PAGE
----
If you’ve been hurt in a car crash, truck accident, slip and fall, boating accident, or another situation where another person’s negligence is responsible for the harm, you’ve probably heard that you could receive compensation through a personal injury lawsuit. But you may not be sure what’s involved because legal cases can be very complex and insurance companies and lawyers tend to use a lot of specialized terms.
People often ask a Fort Walton Beach personal injury lawyer about settlements. Specifically, they wonder about the difference between a settlement and a verdict in a personal injury case. To help you better understand how injury cases play out, we’ll explore settlements and verdicts and why it is possible to have both in a single case.
What Exactly is a Verdict?
In general language, a verdict can refer to someone’s opinion or judgment about something. In legal terms, a verdict is the opinion or judgment of the jury in a lawsuit. The judge asks the jury to make a decision on specific questions of fact, and their decision is the verdict. Technically, if the judge renders a decision in a case where there is no jury, that decision is generally known as a “finding.” However, people frequently use the term “verdict” to refer to the final decision when a question is settled by the court. After receiving a verdict from the jury or making a finding on the facts, then the judge hands down a final judgment.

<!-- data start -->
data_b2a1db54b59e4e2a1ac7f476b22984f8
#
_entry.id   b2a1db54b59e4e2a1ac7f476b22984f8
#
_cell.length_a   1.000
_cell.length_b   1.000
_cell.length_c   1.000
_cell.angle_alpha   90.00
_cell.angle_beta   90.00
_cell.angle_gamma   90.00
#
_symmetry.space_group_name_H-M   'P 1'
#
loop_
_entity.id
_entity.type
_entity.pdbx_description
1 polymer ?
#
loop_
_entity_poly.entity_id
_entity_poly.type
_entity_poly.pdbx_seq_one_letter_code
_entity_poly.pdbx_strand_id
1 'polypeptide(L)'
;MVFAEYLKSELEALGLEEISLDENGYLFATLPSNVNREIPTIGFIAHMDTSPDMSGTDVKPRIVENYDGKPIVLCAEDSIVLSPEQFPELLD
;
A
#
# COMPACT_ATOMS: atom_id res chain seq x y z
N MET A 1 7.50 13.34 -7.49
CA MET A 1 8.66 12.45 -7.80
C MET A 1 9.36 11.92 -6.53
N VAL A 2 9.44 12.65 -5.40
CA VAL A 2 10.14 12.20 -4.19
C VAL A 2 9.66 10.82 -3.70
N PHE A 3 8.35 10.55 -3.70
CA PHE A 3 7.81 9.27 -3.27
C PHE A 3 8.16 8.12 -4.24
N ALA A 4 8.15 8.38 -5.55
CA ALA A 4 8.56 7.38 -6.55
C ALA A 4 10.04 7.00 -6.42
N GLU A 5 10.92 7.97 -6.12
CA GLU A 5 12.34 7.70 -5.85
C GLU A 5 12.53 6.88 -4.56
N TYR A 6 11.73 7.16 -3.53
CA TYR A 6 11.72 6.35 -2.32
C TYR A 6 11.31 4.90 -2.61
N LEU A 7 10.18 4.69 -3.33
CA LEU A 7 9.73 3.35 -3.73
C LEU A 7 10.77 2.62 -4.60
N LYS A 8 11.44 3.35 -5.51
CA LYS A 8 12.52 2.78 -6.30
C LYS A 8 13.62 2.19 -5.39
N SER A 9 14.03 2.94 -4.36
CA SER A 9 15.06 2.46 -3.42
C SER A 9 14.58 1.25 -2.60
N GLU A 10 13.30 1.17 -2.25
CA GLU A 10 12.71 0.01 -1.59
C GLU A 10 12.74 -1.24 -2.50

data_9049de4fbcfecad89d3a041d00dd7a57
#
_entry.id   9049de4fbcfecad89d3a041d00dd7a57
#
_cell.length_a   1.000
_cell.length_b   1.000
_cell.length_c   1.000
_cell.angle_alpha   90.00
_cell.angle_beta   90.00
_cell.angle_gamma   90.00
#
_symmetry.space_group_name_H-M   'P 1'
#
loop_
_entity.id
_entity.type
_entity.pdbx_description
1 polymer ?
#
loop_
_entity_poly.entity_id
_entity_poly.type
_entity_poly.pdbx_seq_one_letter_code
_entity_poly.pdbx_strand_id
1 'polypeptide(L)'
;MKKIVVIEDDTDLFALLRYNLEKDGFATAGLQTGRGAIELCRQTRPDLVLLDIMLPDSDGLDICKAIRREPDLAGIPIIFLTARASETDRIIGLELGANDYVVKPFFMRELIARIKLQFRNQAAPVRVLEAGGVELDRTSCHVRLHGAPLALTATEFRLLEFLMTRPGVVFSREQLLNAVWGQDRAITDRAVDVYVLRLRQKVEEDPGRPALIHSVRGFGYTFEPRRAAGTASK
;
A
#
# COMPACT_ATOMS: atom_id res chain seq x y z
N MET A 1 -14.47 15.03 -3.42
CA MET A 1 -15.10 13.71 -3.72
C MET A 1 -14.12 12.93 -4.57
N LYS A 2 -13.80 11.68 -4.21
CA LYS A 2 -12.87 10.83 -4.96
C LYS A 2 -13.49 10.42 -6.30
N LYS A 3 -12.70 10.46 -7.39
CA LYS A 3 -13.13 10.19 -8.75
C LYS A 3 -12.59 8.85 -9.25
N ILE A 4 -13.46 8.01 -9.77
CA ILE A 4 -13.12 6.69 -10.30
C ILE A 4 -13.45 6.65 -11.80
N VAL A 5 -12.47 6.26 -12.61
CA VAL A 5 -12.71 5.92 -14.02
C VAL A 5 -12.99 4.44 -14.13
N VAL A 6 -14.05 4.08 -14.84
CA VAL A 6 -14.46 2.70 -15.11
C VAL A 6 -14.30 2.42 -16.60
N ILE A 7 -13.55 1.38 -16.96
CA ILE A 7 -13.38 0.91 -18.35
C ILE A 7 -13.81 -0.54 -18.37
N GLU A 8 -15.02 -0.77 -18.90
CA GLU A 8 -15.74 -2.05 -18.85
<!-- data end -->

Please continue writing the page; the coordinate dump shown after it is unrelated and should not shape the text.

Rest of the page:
A single case may have many questions to be decided. For instance, in a criminal trial, the defendant could be accused of several different crimes, and the jury may issue different verdicts for each one. In a civil case, such as a personal injury lawsuit, the court may also need to decide several different issues, so there may be more than one verdict in the case.
Or there may be no verdict at all. A Fort Walton Beach personal injury lawyer frequently handles cases that conclude without a verdict.
When a Case Ends Without a Verdict